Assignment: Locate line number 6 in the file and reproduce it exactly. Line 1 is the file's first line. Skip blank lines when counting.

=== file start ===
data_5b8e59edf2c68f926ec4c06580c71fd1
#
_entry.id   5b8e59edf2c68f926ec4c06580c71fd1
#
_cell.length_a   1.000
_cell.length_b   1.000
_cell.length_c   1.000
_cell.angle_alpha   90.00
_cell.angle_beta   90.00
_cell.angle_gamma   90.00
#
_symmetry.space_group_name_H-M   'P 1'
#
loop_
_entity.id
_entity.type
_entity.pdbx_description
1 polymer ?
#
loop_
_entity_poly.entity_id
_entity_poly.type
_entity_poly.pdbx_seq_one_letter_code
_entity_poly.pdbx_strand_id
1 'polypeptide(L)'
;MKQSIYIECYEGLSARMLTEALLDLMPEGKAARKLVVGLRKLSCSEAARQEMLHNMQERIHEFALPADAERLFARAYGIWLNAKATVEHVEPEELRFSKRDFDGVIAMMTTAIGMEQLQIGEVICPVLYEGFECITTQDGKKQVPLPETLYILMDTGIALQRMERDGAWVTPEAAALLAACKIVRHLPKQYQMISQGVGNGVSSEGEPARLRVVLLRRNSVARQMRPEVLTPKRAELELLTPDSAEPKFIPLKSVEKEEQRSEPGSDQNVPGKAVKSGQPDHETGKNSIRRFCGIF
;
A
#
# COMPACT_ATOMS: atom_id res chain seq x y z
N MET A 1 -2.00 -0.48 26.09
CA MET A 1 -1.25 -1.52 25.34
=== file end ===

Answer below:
_cell.length_b   1.000